"You know what, they're going to have to do their own self-analysis," she said, adding that Democrats had worked harder to be bipartisan. "Hopefully now [Republicans] will also extend the hand of friendship so they can work together in bipartisan way."

Pelosi also defended her claim (lie lie lie) that she was never informed that waterboarding would be used on suspected terrorists. She added that her Republican critics might be revealing classified information by revealing more specifics from the interrogation briefings (right, meanwhile you were conducting your own foreign policy in Syria though urged not to).

"[F]or some reason the Republicans, while I am barred from talking about what goes on in meetings and I could be charged for revealing classified information, they seem to feel at liberty to talk about everything that went on at every meeting as they saw it," Pelosi said. (oh the Bitch has got her nerve. . .)

The Speaker indicated that she won't push for an independent "Truth Commission" to investigate Bush-era interrogation policies, instead ceding to President Obama's desire to leave the matter co Congressional committees.

"It's pretty clear–the president has been pretty clear that he doesn't want any Truth Commission on Torture and so has Harry Reid," she said, "so the attention to that will probably be done in a more regular order way by the committees in the House and in the Senate." Pelosi
added that she would personally prefer a commission (anyone who did anything in the name of National Security under Bush just came into the Congressional cross hairs. Thanks Arlen you fucking turncoat).

The Irrelevancy of Conservatism

Guest Commentary by Edward Cline:

It must be an uncontrollable compulsion in conservatives that in almost any discussion of the role of government, they cannot help taking a swipe at novelist-philosopher Ayn Rand, denying that she was much of a novelist or even a philosopher, and devoting at least a few derogatory words to her and her novels, if not launching into a nearly frenzied tirade characterized by ad hominem charges against her and sneers at her work. Three of her most notorious American detractors were Whittaker Chambers, William F. Buckley, Jr., and Granville Hicks, the latter a Marxist-cum-“humanist” editor, novelist and book critic. Since their scurrilous reviews were published decades ago, Rand-bashing has become a kind of fraternity initiation ritual for Right and Left alike.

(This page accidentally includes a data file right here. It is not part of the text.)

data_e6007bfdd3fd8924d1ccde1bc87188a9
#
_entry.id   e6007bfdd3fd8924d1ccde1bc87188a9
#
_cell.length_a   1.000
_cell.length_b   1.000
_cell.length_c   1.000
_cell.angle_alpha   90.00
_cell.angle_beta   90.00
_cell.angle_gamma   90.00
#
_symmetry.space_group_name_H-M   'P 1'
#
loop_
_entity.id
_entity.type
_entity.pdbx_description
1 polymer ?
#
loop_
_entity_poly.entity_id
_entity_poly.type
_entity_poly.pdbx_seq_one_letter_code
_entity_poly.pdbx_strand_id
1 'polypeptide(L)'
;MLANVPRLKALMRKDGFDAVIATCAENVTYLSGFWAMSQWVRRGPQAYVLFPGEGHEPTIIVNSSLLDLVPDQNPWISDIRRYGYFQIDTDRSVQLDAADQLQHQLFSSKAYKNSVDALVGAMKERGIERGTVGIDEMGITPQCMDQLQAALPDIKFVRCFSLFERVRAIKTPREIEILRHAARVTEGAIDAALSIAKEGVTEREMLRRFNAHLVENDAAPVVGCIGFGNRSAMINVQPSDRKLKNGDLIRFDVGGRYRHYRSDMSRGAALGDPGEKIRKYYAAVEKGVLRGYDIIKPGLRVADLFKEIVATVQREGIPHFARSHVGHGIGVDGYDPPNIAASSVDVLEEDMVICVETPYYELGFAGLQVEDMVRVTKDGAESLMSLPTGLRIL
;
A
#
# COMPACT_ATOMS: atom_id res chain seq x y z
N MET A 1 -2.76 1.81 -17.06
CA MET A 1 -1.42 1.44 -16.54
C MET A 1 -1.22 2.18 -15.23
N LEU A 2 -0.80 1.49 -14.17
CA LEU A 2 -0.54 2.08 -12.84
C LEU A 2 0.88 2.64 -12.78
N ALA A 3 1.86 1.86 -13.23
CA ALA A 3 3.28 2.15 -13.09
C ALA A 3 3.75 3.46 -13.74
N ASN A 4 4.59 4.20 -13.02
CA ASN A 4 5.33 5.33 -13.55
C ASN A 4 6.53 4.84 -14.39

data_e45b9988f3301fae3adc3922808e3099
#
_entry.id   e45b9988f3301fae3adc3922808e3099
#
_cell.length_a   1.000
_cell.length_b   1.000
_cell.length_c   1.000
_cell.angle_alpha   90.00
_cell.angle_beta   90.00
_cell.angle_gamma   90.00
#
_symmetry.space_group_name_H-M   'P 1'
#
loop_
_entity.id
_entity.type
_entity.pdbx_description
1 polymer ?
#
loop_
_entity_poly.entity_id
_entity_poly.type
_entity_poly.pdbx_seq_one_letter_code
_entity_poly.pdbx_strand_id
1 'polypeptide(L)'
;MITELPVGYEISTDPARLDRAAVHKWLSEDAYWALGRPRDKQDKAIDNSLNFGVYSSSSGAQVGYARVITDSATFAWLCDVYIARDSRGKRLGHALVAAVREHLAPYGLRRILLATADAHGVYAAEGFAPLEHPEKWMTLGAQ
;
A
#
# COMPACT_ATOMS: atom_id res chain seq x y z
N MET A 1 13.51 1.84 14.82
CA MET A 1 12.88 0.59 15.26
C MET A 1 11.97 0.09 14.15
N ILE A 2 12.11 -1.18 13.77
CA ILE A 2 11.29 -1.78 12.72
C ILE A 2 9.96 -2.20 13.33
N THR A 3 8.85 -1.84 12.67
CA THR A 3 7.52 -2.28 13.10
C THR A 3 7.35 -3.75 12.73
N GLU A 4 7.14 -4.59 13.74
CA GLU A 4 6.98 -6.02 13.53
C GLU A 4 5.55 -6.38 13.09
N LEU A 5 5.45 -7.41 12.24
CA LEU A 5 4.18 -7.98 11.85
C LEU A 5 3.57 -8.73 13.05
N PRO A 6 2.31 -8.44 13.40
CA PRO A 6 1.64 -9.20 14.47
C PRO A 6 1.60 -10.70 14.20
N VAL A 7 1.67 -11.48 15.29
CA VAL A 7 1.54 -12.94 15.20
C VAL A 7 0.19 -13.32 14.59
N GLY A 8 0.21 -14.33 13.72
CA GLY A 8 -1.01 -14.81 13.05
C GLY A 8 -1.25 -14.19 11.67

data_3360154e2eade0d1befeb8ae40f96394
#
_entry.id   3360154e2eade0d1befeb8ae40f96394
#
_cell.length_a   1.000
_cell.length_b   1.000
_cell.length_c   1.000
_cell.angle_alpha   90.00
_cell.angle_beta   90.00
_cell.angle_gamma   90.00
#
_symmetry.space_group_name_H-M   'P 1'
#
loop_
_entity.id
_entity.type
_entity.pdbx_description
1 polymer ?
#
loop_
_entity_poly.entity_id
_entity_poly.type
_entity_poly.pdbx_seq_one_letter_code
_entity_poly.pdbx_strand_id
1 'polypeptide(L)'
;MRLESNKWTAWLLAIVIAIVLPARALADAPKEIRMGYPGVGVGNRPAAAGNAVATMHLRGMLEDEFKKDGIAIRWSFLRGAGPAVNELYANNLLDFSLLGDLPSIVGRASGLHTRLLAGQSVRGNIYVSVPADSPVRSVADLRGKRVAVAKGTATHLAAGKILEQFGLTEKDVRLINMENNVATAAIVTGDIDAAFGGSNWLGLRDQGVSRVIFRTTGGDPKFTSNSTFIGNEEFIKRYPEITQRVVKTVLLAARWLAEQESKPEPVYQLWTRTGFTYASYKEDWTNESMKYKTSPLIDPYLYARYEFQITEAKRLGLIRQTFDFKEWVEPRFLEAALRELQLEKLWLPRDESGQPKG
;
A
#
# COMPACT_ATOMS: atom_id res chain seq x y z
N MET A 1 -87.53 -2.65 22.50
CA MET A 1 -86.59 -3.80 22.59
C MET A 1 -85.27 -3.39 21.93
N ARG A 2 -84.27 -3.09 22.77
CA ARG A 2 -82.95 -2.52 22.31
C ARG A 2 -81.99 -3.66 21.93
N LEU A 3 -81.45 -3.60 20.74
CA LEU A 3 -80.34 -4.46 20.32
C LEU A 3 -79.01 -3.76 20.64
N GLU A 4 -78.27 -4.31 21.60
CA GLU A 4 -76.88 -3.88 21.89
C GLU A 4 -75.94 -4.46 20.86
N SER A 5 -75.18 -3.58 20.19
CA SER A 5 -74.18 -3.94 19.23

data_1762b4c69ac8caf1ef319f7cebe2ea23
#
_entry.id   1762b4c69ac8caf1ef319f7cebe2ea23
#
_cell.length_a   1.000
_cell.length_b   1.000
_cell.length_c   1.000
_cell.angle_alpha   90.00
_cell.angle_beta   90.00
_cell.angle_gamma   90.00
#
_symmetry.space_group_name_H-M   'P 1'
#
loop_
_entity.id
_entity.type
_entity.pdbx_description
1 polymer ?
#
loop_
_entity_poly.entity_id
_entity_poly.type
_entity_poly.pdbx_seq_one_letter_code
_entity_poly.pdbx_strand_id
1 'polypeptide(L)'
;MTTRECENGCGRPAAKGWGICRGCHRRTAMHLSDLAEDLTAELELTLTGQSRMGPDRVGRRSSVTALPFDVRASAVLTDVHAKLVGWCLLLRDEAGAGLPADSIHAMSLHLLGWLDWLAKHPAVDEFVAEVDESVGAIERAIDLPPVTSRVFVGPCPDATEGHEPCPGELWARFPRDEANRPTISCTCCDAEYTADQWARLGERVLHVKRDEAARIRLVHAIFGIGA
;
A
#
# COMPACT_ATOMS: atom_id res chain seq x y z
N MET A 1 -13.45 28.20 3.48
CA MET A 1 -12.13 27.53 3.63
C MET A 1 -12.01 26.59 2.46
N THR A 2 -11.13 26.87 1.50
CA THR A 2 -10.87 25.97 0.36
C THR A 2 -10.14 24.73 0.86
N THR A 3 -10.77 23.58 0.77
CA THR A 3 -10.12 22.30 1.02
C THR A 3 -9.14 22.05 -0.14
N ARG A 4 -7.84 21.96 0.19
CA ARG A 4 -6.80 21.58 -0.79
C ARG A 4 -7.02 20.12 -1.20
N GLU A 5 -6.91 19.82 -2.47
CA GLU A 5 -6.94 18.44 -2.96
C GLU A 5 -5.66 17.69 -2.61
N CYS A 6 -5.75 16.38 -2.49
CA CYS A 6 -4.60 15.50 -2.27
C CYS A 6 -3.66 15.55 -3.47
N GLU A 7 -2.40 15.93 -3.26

Speculation on the root causes of the compulsion can range from envy for the sales of her books, which far outstrip the sales of anything ever written by any conservative, to moral opposition to her philosophy of selfishness and individualism, which they abhor, to a fear that she is and has been right about everything she ever wrote and spoke about, a fear and hatred hidden behind a mask of occasional dispassionate criticism.

Of her novels, Atlas Shrugged has drawn the largest dose of their venom, and that dosage has grown larger ever since the outset of the financial debacle last fall. Newspapers and other periodicals have noted, with a degree of objectivity and respect never granted to the novel in the past by the Left or Right, the parallels between the events in the novel and events in reality, which have helped to spur sales of the novel. No novel ever written by a member of the Right or Left has proven to be so prophetic in its essentials and even in some of its concretes.